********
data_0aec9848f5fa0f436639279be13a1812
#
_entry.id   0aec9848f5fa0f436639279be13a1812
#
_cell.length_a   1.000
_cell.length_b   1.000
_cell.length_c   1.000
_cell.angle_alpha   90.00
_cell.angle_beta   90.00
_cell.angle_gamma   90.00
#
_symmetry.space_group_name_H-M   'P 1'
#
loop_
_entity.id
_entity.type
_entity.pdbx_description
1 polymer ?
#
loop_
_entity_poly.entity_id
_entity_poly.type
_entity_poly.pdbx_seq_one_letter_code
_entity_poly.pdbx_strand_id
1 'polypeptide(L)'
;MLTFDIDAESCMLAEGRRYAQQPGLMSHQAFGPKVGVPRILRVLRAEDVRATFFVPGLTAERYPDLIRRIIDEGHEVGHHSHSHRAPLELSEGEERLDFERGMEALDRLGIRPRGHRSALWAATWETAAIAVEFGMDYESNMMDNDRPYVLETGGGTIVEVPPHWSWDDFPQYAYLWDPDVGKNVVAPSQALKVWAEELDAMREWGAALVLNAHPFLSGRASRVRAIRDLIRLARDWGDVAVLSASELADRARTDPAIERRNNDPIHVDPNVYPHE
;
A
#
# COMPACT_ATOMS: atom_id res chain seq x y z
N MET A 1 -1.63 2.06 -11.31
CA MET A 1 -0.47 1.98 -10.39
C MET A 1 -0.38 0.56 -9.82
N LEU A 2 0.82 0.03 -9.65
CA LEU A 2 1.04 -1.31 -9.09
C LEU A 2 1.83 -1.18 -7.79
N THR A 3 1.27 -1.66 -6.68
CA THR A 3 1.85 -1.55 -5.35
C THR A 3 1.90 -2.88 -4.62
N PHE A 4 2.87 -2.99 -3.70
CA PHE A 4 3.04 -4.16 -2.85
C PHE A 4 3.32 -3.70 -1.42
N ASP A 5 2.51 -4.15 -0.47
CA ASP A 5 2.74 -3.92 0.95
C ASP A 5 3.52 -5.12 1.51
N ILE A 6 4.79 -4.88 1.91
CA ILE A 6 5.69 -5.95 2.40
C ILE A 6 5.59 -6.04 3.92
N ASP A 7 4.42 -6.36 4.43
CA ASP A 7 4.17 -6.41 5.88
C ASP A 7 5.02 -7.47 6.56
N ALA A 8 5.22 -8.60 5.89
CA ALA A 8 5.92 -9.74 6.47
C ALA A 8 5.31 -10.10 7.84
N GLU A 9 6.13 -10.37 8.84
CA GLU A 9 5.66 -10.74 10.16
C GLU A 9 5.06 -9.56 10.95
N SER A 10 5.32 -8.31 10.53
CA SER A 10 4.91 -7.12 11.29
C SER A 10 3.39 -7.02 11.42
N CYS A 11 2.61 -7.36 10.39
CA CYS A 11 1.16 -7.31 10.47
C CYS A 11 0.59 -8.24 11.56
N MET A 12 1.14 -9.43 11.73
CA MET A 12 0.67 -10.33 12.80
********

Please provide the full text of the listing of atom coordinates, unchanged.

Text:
data_0aec9848f5fa0f436639279be13a1812
#
_entry.id   0aec9848f5fa0f436639279be13a1812
#
_cell.length_a   1.000
_cell.length_b   1.000
_cell.length_c   1.000
_cell.angle_alpha   90.00
_cell.angle_beta   90.00
_cell.angle_gamma   90.00
#
_symmetry.space_group_name_H-M   'P 1'
#
loop_
_entity.id
_entity.type
_entity.pdbx_description
1 polymer ?
#
loop_
_entity_poly.entity_id
_entity_poly.type
_entity_poly.pdbx_seq_one_letter_code
_entity_poly.pdbx_strand_id
1 'polypeptide(L)'
;MLTFDIDAESCMLAEGRRYAQQPGLMSHQAFGPKVGVPRILRVLRAEDVRATFFVPGLTAERYPDLIRRIIDEGHEVGHHSHSHRAPLELSEGEERLDFERGMEALDRLGIRPRGHRSALWAATWETAAIAVEFGMDYESNMMDNDRPYVLETGGGTIVEVPPHWSWDDFPQYAYLWDPDVGKNVVAPSQALKVWAEELDAMREWGAALVLNAHPFLSGRASRVRAIRDLIRLARDWGDVAVLSASELADRARTDPAIERRNNDPIHVDPNVYPHE
;
A
#
# COMPACT_ATOMS: atom_id res chain seq x y z
N MET A 1 -1.63 2.06 -11.31
CA MET A 1 -0.47 1.98 -10.39
C MET A 1 -0.38 0.56 -9.82
N LEU A 2 0.82 0.03 -9.65
CA LEU A 2 1.04 -1.31 -9.09
C LEU A 2 1.83 -1.18 -7.79
N THR A 3 1.27 -1.66 -6.68
CA THR A 3 1.85 -1.55 -5.35
C THR A 3 1.90 -2.88 -4.62
N PHE A 4 2.87 -2.99 -3.70
CA PHE A 4 3.04 -4.16 -2.85
C PHE A 4 3.32 -3.70 -1.42
N ASP A 5 2.51 -4.15 -0.47
CA ASP A 5 2.74 -3.92 0.95
C ASP A 5 3.52 -5.12 1.51
N ILE A 6 4.79 -4.88 1.91
CA ILE A 6 5.69 -5.95 2.40
C ILE A 6 5.59 -6.04 3.92
N ASP A 7 4.42 -6.36 4.43
CA ASP A 7 4.17 -6.41 5.88
C ASP A 7 5.02 -7.47 6.56
N ALA A 8 5.22 -8.60 5.89
CA ALA A 8 5.92 -9.74 6.47
C ALA A 8 5.31 -10.10 7.84
N GLU A 9 6.13 -10.37 8.84
CA GLU A 9 5.66 -10.74 10.16
C GLU A 9 5.06 -9.56 10.95
N SER A 10 5.32 -8.31 10.53
CA SER A 10 4.91 -7.12 11.29
C SER A 10 3.39 -7.02 11.42
N CYS A 11 2.61 -7.36 10.39
CA CYS A 11 1.16 -7.31 10.47
C CYS A 11 0.59 -8.24 11.56
N MET A 12 1.14 -9.43 11.73
CA MET A 12 0.67 -10.33 12.80